Beyond the whiskers: Consumers catch a taste for catfish
By Amanda Barnett
July 30, 1999
(CNN) -- Fish lovers are finding ways to fancy up an old Southern favorite: catfish.
Farm-raised catfish is now ranked the fifth most popular fish consumed in the United States, according to The Catfish Institute. Only tuna, pollock, salmon and cod are more popular.
Per capita consumption more than doubled to 1 pound between 1985 and 1997. The catfish industry produced 6 million pounds of fish in 1970. That grew to 525 million pounds in 1997.About 70 percent of the farm-raised catfish in the United States is produced in Mississippi. The rest comes from Alabama, Arkansas and Louisiana, according to The National Fisheries Institute.
Catfish producers describe the flavor as slightly sweet with a firm yet slightly flaky texture."Mild, sweet taste like a good pecan; a good, juicy sweet taste," said catfish farmer Harry Simmons, owner of Simmons Farm Raised Catfish, in Yazoo City, Mississippi.
While frying is popular, Simmons said he likes his catfish baked with a little parmesan.
Health-conscious consumers can smoke, grill, broil or saute the fish. In fact, the only "wrong way" to cook catfish is roasting, according to the National Fisheries Institute.
Catfish can be seasoned in many ways. Herbs can be used to boost the flavor without adding fat. Or for a smoky taste, chips of hickory, mesquite or other woods can be sprinkled over the coals on the grill.Catfish can be purchased whole, but boneless fillets are readily available and are great for grilling. Catfish also is sold as individually quick-frozen fillets.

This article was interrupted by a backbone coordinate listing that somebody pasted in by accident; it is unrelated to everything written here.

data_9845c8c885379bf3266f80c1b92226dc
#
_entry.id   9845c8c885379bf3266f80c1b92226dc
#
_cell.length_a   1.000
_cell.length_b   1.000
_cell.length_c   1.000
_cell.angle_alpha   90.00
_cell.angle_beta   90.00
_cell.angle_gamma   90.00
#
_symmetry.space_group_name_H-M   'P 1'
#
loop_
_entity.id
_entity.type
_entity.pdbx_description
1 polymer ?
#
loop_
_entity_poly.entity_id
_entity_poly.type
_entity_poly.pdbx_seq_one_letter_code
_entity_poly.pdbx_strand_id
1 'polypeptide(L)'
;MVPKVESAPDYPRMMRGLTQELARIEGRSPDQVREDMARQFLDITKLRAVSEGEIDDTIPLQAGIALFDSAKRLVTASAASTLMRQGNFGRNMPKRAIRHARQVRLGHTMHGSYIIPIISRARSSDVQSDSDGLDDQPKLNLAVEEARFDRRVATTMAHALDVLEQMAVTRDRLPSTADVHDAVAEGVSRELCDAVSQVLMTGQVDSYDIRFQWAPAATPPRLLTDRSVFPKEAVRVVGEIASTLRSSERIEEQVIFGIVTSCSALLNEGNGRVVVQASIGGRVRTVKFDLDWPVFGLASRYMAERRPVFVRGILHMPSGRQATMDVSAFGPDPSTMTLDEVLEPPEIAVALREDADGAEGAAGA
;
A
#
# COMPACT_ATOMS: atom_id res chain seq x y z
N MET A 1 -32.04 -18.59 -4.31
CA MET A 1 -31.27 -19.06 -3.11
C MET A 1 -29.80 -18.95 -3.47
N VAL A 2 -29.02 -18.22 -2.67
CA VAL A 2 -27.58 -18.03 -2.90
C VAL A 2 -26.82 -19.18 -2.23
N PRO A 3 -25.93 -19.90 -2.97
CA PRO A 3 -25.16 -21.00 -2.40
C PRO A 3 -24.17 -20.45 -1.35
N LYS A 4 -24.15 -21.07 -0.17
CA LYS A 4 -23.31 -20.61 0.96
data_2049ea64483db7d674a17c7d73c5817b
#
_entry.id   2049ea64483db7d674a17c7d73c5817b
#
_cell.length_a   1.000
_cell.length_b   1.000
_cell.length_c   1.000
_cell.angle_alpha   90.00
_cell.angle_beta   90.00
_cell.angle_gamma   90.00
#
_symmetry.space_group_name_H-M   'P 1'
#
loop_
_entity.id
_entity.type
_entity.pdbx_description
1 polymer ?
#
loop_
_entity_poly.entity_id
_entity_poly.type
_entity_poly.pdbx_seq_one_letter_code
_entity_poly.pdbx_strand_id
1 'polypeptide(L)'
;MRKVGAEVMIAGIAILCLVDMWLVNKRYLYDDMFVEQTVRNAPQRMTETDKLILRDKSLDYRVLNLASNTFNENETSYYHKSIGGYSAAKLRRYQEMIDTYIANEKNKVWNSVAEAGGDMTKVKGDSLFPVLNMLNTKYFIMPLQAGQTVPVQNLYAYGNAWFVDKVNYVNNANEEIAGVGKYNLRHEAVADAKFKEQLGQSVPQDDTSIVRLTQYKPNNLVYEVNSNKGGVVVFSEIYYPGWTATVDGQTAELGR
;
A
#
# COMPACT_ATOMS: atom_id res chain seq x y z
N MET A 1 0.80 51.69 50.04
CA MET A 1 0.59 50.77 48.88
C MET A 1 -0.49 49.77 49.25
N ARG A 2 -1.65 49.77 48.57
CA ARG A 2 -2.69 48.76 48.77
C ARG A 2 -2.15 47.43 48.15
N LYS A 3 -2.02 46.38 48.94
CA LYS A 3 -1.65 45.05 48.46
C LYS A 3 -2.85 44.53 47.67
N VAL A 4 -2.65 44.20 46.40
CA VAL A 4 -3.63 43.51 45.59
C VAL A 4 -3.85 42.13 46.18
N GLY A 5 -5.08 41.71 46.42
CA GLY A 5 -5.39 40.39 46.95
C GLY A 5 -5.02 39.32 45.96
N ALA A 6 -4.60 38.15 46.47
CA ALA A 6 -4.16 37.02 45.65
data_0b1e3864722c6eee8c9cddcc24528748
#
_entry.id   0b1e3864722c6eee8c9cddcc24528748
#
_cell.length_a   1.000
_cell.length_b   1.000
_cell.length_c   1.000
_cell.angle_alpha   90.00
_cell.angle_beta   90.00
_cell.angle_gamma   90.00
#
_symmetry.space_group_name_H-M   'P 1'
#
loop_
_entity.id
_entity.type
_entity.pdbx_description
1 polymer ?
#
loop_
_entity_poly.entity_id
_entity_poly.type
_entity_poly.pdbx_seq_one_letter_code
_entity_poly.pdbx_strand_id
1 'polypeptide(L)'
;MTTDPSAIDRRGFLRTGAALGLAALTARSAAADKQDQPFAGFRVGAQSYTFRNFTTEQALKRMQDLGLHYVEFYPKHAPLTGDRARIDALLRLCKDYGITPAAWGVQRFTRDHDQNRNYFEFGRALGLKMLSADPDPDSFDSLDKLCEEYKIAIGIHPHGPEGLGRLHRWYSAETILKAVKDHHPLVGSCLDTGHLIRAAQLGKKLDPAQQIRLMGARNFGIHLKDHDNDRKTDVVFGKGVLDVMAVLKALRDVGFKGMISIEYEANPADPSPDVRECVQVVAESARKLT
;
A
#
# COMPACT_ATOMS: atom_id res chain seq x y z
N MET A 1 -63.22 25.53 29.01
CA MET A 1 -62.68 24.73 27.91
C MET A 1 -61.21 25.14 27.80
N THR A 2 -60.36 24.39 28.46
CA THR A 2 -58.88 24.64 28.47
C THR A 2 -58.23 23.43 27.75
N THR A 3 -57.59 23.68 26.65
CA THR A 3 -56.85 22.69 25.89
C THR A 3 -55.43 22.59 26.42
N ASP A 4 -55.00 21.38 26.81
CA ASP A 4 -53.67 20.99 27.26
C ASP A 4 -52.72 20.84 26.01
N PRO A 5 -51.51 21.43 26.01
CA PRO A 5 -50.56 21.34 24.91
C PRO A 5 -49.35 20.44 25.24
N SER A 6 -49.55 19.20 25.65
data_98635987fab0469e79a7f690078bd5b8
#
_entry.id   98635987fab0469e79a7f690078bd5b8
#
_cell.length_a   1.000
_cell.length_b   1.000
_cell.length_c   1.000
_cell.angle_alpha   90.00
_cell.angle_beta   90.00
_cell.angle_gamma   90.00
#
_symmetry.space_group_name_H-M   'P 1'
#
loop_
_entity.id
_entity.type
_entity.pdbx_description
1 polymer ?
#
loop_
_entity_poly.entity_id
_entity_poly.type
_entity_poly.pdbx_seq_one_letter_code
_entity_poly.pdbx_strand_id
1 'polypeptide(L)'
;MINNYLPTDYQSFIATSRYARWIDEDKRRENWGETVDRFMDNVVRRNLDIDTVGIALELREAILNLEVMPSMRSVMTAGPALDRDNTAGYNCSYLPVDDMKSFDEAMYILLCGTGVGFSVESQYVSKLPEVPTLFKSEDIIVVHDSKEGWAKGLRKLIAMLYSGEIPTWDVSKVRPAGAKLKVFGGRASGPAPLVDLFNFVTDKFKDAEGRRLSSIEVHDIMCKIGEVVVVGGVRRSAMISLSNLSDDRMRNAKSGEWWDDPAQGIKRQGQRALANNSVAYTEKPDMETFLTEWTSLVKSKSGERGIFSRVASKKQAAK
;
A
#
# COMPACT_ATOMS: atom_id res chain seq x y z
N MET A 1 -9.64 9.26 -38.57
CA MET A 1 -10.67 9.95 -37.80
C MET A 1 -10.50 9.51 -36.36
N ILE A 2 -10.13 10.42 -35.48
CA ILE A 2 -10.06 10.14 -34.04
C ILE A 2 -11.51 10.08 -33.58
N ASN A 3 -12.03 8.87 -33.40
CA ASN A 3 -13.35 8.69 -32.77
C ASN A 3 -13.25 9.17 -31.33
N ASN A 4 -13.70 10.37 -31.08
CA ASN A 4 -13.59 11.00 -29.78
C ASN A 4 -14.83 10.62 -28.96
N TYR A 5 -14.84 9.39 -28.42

Catfish have long been popular in the South.
"People around here have always liked it," said Simmons. "And with me growing up and eating it, I never thought it tasted bad."
Still, catfish farmers concede that despite its growing popularity, catfish faces an image problem.
"Some people think it's a bottom fish," Simmons said. "They think catfish has a muddy flavor or eats trash."
But today's catfish are more upscale. Most are raised in clay-based commercial ponds with fresh water pumped in from underground wells, according to The Catfish Institute.
"We grow catfish in ponds and feed them corn and soybean meal," Simmons said. "It floats, so they come up to eat it."
He also said catfish are tested for flavor to make sure they don't taste like algae.
How would Simmons get catfish skeptics to try it?
"If I can ever get it in their mouth," said Simmons, "they will like it."
Americans eat nearly 15 pounds of seafood a year
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